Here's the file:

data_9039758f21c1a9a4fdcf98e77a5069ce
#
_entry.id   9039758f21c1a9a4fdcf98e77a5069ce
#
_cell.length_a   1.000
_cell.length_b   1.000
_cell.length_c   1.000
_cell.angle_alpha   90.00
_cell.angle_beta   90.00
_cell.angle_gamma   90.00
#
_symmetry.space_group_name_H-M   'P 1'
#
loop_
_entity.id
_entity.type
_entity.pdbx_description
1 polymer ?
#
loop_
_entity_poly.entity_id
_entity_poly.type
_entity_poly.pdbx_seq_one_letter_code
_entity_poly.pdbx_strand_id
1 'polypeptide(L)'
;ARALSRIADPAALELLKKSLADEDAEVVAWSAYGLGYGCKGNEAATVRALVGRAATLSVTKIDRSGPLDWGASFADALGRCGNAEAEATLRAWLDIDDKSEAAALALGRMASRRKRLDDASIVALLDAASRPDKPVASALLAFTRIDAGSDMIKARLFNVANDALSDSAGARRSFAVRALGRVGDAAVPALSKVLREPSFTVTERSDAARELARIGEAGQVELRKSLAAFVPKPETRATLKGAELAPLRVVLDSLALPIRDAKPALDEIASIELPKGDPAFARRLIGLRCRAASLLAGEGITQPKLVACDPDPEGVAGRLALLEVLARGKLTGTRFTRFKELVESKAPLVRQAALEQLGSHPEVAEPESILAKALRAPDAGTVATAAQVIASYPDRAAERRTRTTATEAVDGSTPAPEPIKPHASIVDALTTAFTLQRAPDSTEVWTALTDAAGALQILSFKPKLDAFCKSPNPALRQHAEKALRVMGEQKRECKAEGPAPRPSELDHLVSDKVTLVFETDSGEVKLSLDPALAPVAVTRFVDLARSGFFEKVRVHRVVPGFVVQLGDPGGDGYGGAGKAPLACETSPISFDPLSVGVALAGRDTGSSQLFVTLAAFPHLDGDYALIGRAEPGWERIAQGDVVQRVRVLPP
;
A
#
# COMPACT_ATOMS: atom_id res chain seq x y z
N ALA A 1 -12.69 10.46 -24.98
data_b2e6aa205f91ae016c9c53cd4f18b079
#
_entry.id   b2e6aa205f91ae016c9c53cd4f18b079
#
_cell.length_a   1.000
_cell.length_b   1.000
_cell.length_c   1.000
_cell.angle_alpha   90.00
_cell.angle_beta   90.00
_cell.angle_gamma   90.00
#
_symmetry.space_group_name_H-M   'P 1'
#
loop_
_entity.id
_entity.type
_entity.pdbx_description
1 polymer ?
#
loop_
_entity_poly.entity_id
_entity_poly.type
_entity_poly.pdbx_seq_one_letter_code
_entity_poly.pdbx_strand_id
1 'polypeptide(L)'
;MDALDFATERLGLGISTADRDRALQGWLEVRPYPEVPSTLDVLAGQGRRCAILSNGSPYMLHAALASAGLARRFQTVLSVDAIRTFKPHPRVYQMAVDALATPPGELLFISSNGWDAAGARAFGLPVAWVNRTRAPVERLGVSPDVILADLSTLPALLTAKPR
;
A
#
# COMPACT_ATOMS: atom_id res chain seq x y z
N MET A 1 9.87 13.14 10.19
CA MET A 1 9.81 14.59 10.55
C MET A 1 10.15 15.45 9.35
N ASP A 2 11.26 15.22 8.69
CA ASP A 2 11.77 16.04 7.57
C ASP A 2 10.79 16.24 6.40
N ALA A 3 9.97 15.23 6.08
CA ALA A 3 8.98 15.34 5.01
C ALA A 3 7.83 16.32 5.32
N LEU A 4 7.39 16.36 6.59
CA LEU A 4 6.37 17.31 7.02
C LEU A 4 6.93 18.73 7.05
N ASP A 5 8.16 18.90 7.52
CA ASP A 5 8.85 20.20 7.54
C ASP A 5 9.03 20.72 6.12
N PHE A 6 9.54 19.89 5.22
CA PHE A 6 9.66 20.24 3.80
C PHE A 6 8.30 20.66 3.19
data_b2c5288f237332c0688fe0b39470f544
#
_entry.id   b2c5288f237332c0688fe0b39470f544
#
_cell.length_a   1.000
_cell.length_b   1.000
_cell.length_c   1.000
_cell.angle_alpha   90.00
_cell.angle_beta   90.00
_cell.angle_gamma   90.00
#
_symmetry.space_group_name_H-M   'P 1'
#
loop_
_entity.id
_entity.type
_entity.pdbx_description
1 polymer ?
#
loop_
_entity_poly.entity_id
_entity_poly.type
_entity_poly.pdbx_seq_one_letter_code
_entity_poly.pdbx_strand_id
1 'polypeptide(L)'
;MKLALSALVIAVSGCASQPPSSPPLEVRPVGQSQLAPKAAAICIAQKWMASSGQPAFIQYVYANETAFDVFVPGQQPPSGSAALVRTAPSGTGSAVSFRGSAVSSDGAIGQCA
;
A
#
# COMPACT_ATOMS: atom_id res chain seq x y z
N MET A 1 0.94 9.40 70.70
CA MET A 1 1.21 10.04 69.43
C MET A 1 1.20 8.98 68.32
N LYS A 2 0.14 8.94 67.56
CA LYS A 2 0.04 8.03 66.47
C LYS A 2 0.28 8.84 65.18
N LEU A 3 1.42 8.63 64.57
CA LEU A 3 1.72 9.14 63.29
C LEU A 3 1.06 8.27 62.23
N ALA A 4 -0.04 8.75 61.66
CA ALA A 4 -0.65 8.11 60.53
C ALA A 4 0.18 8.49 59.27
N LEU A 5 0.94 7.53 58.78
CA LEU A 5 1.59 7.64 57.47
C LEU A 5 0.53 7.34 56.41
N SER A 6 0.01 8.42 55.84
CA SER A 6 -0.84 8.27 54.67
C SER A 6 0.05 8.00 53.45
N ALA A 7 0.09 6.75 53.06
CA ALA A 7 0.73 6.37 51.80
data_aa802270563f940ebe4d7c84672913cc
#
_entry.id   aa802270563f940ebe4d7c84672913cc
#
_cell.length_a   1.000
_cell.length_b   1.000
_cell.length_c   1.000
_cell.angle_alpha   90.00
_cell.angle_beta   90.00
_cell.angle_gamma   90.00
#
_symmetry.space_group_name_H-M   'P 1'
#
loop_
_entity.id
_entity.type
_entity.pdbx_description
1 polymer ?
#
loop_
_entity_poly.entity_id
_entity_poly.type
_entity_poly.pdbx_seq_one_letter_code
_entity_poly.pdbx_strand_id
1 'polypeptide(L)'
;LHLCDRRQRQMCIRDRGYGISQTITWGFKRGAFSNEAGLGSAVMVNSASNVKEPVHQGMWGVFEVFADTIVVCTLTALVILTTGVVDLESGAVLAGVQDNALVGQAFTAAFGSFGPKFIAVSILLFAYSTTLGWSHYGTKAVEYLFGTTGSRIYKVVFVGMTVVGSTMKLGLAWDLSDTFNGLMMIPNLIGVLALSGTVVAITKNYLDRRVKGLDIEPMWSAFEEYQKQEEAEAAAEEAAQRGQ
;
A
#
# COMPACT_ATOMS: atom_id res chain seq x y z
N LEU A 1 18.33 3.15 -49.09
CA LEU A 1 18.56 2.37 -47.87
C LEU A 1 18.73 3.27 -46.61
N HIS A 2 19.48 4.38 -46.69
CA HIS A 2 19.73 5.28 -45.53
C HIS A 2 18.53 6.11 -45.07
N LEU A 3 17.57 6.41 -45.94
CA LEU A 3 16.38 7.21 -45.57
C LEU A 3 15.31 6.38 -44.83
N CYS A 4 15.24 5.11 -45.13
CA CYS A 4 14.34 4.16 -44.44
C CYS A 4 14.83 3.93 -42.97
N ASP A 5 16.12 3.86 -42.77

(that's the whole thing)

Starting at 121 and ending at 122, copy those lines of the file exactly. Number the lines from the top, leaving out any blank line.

C ALA A 4 0.18 8.49 59.27
N LEU A 5 0.94 7.53 58.78